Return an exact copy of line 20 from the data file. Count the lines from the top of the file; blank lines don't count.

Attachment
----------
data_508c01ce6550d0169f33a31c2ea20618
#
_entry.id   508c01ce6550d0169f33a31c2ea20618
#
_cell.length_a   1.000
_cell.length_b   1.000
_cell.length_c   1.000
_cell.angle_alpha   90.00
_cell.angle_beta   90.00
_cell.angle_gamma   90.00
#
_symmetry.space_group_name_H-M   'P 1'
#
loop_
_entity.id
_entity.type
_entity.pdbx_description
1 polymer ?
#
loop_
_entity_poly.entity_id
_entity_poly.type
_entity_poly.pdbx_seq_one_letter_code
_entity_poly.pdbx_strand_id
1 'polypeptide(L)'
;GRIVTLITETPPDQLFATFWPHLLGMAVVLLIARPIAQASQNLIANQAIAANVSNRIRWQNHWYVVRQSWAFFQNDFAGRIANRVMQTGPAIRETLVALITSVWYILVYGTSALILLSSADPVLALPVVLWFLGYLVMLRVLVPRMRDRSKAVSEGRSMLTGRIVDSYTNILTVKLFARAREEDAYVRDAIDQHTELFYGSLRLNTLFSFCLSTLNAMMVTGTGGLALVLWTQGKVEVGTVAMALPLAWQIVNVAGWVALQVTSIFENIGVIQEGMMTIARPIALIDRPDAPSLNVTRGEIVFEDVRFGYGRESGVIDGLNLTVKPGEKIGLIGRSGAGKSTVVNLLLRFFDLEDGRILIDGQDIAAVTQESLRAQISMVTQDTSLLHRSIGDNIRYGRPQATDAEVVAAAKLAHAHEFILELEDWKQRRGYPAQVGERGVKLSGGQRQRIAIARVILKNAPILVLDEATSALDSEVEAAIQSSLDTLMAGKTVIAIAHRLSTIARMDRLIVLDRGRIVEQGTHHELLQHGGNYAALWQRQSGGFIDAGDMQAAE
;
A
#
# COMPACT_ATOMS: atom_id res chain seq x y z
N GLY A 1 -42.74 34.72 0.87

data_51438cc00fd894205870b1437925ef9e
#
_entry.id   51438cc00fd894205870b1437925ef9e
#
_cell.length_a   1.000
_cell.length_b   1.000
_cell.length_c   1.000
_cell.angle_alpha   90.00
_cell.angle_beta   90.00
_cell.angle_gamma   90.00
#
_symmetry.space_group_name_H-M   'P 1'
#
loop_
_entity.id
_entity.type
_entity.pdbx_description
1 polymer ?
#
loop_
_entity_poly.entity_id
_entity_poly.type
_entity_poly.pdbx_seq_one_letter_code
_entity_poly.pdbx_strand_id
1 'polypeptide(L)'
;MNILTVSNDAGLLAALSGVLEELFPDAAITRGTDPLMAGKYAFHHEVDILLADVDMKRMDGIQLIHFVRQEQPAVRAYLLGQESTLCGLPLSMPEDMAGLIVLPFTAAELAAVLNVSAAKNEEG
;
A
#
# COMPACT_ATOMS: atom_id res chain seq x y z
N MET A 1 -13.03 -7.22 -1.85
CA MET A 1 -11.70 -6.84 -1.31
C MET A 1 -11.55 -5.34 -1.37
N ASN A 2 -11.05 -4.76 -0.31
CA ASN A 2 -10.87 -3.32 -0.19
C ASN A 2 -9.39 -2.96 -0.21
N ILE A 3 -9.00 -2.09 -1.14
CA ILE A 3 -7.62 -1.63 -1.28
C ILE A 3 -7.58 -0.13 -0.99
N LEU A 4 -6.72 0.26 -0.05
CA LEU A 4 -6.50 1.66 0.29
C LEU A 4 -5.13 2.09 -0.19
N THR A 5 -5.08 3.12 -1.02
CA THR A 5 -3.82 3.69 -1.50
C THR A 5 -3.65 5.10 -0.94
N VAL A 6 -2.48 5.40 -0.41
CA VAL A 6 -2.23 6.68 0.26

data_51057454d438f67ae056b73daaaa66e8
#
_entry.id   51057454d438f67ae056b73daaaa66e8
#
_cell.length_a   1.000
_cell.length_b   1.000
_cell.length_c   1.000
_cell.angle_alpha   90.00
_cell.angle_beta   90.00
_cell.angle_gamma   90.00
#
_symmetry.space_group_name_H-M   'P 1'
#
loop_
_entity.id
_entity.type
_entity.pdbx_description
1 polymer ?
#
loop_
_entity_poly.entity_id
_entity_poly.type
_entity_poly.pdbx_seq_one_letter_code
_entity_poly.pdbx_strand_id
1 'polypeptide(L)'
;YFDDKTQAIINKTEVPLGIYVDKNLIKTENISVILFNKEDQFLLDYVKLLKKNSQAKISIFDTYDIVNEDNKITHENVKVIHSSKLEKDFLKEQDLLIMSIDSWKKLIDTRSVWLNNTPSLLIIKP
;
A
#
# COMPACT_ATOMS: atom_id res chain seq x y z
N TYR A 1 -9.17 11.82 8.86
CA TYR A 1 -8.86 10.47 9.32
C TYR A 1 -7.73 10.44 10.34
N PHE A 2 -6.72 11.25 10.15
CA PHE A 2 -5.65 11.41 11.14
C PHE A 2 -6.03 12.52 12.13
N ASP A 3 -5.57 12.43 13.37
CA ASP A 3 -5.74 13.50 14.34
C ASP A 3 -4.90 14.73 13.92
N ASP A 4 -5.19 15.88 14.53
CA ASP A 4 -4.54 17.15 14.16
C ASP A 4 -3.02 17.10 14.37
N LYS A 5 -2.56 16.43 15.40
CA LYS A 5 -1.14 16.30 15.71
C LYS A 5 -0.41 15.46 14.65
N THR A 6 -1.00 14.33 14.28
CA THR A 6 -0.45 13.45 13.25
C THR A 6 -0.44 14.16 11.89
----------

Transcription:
loop_